In an effort to figure out what’s causing the shadow, Geordi starts removing characters from the simulation, and what’s left behind is a vaguely humanoid shadow that the computer somehow reconstructed even though most of it was behind Mendez’ shadow. The computer also does not recognize the source. And when given an approximate size (humanoid) it can even create a blob in roughly the right position. It is, however, at that point that Geordi starts turning into a frog.
Crusher has at last figured out that there’s a parasite living in the Thymus and sending out retroviral instructions. Most of Leijtan is already overwritten, but luckily there exists a piece of technology that has proven in the past capable of overwriting damaged genes with healthy ones. I will give Crusher half a pass on this, because, in all fairness, she wasn’t actually present for that incident. She has to do it the hard way. After relaxing from a successful surgery, she calls up LaForge, only to find that he’s not aboard the ship. Because, you see, the transformation causes its subjects to generate a field that hides them from sensors, and the computer, which was set to track Geordi’s movements was not also set to report if he vanished from its tracking capabilities. Because that makes sense.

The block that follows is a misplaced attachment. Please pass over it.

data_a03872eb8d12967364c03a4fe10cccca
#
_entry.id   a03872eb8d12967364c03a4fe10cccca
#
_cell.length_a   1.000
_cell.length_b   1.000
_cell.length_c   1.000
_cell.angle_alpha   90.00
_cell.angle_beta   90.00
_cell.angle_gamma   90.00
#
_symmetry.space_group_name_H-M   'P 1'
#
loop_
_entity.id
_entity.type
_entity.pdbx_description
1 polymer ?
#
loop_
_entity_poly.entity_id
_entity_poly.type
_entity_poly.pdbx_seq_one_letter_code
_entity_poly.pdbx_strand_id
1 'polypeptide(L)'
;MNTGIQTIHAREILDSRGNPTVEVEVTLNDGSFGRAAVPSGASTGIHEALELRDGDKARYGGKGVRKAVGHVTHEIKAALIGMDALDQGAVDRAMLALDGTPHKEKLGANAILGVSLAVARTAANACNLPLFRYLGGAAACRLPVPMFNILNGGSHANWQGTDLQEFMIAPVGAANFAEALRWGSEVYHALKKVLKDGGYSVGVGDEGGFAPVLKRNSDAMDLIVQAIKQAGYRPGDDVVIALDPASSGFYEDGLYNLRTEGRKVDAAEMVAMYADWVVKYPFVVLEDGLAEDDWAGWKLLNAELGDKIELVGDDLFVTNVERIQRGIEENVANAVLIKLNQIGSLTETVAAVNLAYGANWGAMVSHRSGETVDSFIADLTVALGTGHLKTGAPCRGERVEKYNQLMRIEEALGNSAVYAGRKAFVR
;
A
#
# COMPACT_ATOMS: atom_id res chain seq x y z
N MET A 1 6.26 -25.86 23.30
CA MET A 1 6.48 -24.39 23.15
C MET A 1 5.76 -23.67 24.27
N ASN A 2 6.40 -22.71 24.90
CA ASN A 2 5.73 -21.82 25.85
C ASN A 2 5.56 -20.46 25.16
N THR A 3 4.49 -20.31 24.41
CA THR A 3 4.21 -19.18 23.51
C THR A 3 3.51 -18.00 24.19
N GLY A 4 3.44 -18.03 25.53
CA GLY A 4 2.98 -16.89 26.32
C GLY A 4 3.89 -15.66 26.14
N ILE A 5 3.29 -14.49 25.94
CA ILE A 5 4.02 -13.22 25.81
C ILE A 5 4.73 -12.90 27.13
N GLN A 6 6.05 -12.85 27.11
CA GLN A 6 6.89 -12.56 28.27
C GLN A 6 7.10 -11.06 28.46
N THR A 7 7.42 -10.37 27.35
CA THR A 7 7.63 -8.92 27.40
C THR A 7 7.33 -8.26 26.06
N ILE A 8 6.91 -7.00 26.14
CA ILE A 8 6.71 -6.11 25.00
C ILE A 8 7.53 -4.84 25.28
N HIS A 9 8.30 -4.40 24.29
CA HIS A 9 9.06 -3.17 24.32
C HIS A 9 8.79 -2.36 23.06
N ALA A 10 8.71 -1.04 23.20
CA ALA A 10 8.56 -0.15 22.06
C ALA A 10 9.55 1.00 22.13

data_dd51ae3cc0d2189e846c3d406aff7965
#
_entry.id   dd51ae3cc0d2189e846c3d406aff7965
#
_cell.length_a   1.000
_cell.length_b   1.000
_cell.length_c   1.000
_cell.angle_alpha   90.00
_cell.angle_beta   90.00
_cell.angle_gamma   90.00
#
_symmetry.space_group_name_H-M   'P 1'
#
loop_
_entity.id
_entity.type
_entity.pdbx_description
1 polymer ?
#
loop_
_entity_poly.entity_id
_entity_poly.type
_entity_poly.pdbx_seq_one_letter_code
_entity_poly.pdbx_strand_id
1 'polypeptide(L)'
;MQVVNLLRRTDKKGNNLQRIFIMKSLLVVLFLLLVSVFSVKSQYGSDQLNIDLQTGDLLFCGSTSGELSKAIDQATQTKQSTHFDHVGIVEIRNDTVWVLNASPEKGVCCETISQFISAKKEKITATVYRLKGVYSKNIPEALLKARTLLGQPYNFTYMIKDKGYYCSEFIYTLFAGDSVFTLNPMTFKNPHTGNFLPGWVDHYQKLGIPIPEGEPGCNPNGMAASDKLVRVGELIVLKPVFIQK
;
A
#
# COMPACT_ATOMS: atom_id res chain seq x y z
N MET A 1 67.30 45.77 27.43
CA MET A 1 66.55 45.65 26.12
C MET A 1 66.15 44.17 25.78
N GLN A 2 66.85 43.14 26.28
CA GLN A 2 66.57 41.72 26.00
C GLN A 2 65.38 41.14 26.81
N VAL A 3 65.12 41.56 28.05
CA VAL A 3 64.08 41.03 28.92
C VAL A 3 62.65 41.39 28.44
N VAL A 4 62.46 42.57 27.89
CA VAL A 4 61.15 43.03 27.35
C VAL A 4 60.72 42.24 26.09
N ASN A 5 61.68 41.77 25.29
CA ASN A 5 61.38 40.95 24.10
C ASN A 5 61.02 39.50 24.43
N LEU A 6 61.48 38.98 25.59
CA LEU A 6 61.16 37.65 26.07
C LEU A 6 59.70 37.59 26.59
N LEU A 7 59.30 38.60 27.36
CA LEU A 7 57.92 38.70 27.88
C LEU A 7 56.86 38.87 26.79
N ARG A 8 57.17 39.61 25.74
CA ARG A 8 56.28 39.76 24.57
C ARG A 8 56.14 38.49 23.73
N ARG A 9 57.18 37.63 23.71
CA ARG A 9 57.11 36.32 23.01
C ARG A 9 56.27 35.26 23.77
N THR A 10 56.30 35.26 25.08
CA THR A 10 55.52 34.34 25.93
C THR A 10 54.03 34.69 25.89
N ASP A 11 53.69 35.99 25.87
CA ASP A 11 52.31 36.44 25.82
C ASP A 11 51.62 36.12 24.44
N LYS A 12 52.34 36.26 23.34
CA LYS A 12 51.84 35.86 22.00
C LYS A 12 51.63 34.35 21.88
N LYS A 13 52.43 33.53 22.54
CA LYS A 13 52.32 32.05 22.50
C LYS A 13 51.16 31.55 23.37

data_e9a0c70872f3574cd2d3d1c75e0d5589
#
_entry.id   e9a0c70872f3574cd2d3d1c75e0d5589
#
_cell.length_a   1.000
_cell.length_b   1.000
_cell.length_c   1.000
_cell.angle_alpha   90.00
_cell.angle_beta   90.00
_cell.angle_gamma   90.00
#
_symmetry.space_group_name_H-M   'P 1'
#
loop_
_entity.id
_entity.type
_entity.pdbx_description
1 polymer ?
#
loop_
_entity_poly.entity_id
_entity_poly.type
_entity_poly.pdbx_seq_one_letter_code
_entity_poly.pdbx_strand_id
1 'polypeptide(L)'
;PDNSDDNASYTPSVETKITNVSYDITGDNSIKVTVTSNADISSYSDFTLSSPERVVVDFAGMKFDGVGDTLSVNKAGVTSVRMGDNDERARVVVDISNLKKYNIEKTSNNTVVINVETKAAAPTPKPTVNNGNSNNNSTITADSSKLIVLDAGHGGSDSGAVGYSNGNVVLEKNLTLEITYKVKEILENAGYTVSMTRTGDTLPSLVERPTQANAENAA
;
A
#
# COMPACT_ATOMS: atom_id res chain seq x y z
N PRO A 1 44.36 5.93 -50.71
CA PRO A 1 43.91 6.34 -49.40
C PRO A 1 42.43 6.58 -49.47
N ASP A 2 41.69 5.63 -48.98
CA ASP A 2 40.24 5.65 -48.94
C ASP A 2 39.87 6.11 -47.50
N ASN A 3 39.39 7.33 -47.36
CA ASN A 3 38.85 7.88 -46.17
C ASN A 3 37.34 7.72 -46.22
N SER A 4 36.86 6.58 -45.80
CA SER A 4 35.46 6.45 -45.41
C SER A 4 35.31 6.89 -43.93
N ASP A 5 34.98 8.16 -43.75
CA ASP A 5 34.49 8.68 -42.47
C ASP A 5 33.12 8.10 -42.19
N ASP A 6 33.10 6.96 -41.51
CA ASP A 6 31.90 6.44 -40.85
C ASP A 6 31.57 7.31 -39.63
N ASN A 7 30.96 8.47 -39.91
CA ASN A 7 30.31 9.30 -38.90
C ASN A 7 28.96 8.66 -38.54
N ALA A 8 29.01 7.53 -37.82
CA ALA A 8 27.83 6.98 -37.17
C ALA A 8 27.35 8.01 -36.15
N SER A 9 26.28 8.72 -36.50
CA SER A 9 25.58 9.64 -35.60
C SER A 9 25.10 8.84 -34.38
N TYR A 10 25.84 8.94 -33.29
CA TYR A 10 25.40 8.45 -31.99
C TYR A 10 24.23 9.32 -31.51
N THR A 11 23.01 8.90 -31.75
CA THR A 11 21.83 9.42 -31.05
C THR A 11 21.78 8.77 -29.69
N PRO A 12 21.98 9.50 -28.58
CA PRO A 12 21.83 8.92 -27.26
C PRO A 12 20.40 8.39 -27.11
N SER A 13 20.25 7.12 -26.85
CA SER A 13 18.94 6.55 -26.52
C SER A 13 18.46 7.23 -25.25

No transporter activity has occurred and all the shuttles are still aboard (and apparently no one bothered to set an alarm in case either of those things happened because, once again, Starfleet security procedures are laughable) so they go to Geordi’s last known location and are confronted by this. Worf reverts to a perimeter search rather than saving the program and deactivating it. He’s lucky he’s good in a fight, because otherwise he wouldn’t have a job.